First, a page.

Welcome to The Spark Creativity Teacher Podcast, a podcast for English teachers in search of creative teaching strategies!

The Spark Creativity Teacher Podcast | ELA Betsy Potash: ELA

    • Education
    • 4.9 • 210 Ratings

Want to love walking into your ELA classroom each day? Excited about innovative strategies like PBL, escape rooms, hexagonal thinking, sketchnotes, one-pagers, student podcasting, genius hour, and more? Want a thriving choice reading program and a shelf full of compelling diverse texts?

You're in the right place!

Here you'll find interviews with top authors from the ELA field, workshops with strategies you can use in class immediately, and quick tips to ignite your English teacher creativity.

Love teaching poetry? Explore blackout poems, book spine poems, I am from poems, performance poetry, lessons for contemporary poets, and more.

Excited to get started with hexagonal thinking? Find out how to build your first deck of hexagons, guide your students through their first discussion, and even expand into hexagonal one-pagers.

Into visual learning? Me too! Learn about sketchnotes, one-pagers, and the writing makerspace.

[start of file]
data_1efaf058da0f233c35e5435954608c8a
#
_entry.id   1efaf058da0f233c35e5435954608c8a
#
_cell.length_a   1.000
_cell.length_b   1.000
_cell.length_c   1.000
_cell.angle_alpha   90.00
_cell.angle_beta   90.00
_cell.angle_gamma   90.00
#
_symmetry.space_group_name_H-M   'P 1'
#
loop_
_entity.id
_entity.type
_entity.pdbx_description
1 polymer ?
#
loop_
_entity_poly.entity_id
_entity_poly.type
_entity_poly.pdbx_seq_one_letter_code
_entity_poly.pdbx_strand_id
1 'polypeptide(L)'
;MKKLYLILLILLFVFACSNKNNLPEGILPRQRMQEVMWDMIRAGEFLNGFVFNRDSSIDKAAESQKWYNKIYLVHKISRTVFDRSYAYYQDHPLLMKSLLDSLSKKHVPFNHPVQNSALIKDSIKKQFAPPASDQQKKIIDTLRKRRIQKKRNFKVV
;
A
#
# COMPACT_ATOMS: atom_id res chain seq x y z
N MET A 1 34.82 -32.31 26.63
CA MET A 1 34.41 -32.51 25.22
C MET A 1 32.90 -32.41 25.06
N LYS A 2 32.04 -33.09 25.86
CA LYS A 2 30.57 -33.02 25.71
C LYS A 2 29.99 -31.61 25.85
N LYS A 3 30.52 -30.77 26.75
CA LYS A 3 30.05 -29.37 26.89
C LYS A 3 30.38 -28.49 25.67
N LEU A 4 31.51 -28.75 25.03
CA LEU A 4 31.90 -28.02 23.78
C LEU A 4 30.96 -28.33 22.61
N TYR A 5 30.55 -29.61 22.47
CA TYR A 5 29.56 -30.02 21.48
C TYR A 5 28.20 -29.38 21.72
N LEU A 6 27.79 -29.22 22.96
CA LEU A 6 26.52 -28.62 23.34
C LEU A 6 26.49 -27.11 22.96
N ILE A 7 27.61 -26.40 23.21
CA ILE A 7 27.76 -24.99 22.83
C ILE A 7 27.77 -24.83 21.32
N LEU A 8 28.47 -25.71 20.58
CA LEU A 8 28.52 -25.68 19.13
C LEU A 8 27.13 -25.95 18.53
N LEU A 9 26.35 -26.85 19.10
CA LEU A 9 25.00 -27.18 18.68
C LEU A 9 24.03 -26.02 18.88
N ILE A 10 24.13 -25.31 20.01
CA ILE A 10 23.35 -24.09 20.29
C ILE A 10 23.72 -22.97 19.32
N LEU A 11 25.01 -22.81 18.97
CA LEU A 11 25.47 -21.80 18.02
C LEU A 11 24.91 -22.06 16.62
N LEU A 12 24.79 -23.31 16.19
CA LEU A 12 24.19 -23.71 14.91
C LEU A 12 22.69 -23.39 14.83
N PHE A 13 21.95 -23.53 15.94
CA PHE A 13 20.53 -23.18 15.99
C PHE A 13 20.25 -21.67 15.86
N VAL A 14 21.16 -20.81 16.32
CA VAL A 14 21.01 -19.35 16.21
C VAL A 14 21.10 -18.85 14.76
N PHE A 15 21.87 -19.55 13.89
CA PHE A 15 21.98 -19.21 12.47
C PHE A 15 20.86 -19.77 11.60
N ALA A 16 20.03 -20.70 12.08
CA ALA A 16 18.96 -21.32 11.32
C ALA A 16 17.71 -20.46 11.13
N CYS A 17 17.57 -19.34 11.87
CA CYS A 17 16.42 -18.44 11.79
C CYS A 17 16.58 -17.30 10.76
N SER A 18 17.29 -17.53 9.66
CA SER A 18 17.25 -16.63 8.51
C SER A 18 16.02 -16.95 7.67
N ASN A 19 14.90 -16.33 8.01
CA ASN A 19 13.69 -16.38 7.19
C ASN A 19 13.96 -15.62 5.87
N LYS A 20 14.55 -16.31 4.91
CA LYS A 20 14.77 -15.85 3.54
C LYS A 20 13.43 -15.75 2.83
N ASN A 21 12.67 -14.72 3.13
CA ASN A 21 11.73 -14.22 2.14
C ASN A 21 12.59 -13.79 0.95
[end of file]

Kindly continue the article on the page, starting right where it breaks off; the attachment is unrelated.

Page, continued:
Want to get your students podcasting? Get the top technology recs you need to make it happen, and find out what tips a podcaster would give to students starting out.

Wish your students would fall for choice reading? Explore top titles and how to fund them, learn to make your library more appealing, and find out how to be a top P.R. agent for books in your classroom.

In it for the interviews? Fabulous! Find out about project-based-learning, innovative school design, what really helps kids learn deeply, design thinking, how to choose diverse texts, when to scaffold sketchnotes lessons, building your first writing makerspace, cultivating writer's notebooks, getting started with genius hour, and so much more, from our wonderful guests.

Here at The Spark Creativity Teacher Podcast, discover you're not alone as a creative English teacher. You're part of a vast community welcoming students to their next escape room, rolling out contemporary poetry and reading aloud on First Chapter Fridays, engaging kids with social media projects and real-world ELA units.

As your host (hi, I'm Betsy), I'm here to help you ENJOY your days at school and feel inspired by all the creative ways to teach both contemporary works and the classics your school may be pushing. I taught ELA at the 9th, 10th, 11th, and 12th grade levels both in the United States and overseas for almost a decade, and I didn't always get support for my creativity. Now I'm here to make sure YOU get the creative support you deserve, and it brings me so much joy.